Implementing Restorative Practices in the Workplace

Managers therefore play a key role in the implementation of restorative practices in the workplace. Managers can educate their employees on the benefits of these practices (restoring trust, relationship building, etc.) and can take several steps to ensure their effectiveness, including:

  • Educating employees on the benefits of making amends, including the restoration of integrity and moral image, eliminating negative feelings, restoring a sense of justice, and improving workplace relationships.
  • Facilitating making amends by setting the stage for success (e.g., offering to supply meeting space and refreshments).
  • Coaching, counseling, and mentoring offenders in the process of reintegration.
  • Integrating multiple stakeholders (offender, victim, affected third parties) into an interactive process of discussing and responding to wrongdoing.
  • Considering the needs of victims and other organizational stakeholders.
  • Considering that some offenders are repentant and also have needs, such as regaining a sense of dignity, self-respect, and personal integrity or restoring their image and identity as moral people.
  • Empowering those most responsible for and affected by the wrongdoing. Give them power and freedom to identify and resolve issues among themselves.
  • Being transparent. Restorative practices emphasize openness and candor among all participants.
  • Being flexible. Restorative practices emphasize tailoring the process and outcomes for different participant needs, harms, and goals.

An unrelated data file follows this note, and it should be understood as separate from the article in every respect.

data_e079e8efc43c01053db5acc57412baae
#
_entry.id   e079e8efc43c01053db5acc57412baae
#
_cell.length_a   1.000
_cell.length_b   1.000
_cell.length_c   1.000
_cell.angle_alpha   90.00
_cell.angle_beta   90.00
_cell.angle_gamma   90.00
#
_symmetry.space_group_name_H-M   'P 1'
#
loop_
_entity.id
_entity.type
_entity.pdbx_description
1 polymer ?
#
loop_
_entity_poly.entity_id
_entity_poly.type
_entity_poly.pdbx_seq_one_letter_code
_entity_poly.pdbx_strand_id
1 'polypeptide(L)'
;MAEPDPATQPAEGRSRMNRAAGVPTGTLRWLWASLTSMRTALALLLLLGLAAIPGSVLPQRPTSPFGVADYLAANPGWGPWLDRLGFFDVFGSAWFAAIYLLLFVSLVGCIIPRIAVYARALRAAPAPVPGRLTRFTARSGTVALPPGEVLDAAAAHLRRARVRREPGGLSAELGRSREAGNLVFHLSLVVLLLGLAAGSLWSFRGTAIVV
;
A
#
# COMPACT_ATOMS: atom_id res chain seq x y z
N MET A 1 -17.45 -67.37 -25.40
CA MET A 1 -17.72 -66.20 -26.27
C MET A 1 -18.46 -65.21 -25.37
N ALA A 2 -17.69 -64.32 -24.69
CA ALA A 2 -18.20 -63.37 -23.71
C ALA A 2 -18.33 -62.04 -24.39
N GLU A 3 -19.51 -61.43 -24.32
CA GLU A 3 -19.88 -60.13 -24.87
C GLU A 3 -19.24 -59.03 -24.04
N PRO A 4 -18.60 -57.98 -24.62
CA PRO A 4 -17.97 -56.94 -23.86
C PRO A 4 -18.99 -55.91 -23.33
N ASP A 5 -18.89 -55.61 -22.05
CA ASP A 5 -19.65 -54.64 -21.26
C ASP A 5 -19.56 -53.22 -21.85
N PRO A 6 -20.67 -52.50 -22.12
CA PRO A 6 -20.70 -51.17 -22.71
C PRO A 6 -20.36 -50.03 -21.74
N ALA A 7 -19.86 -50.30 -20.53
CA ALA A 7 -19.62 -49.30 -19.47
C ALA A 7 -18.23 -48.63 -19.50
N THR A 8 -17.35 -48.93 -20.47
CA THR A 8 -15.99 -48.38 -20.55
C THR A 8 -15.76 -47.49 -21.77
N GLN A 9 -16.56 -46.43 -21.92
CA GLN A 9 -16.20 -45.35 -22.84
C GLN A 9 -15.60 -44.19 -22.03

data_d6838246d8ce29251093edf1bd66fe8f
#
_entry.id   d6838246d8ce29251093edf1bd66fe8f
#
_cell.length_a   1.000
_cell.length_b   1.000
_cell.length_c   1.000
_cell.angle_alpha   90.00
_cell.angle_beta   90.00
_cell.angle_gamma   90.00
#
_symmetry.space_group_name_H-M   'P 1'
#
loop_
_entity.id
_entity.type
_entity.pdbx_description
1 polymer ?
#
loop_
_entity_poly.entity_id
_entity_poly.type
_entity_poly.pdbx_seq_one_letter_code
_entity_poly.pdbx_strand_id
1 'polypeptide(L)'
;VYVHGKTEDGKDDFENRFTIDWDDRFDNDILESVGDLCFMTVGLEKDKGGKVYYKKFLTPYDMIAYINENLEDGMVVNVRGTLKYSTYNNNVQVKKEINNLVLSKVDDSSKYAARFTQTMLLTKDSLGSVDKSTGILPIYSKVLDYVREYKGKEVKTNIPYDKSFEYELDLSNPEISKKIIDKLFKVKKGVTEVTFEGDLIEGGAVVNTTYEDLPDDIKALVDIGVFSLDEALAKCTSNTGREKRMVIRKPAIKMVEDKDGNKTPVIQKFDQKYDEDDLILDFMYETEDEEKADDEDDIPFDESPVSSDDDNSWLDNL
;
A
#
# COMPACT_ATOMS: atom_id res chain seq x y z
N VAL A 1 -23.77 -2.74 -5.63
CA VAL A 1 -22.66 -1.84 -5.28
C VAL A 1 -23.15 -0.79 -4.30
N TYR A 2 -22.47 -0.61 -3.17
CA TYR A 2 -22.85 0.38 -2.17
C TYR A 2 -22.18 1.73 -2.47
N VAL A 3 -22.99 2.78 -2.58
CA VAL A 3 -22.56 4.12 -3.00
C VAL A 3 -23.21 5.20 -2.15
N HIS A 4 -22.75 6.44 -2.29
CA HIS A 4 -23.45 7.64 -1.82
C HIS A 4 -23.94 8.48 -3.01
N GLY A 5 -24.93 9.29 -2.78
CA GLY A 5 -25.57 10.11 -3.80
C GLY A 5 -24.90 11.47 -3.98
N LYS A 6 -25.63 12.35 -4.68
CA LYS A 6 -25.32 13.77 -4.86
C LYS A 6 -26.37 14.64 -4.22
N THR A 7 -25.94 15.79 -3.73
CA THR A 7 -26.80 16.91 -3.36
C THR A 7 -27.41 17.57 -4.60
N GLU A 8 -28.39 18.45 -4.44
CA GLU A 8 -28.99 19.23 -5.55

Restorative practices can play a significant role in resolving workplace wrongdoing. The current structure of many, if not most, ethics and compliance initiatives follow a more traditional punitive punishment model. Research has suggested that restorative practices and a focus on relationship repair may be more effective in terms of providing satisfaction, a sense of justice, sustained commitment to relationships and to the organization, and a reduced likelihood of future wrongdoing. While restorative practices may not be appropriate for all cases, they can be meaningfully integrated into existing ethics and compliance programs to improve trust and comradery among colleagues. 

The Authors: 

Kenneth D. Butterfield, Ph.D.,  is department chair and an associate professor in the Department of Management, Information Systems, and Entrepreneurship at Washington State University Carson College of Business. Dr. Butterfield has taught management and organizational behavior courses at the graduate and undergraduate level both in Pullman and online with WSU's Global Campus. His current research focuses on managing ethical behavior in organizations and restorative responses to workplace misconduct. He previously studied academic integrity issues, including influences on college students' cheating behavior.

Dr. Butterfield has served on the editorial review boards of Academy of Management Learning and Education and Business Ethics Quarterly, and his research has been published in a variety of management, business ethics, and higher education journals, including Academy of Management Learning and Education, Academy of Management Journal, Academy of Management Review, Business and Society, Business Ethics Quarterly, Ethics and Behavior, Human Relations, Journal of Business Ethics, Journal of Higher Education, Journal of Managerial Issues, and Research in Higher Education. His research has also been featured in numerous media outlets, including National Public Radio, The Wall Street Journal, The Economist, The New York Times, and The Washington Post. He can be reached at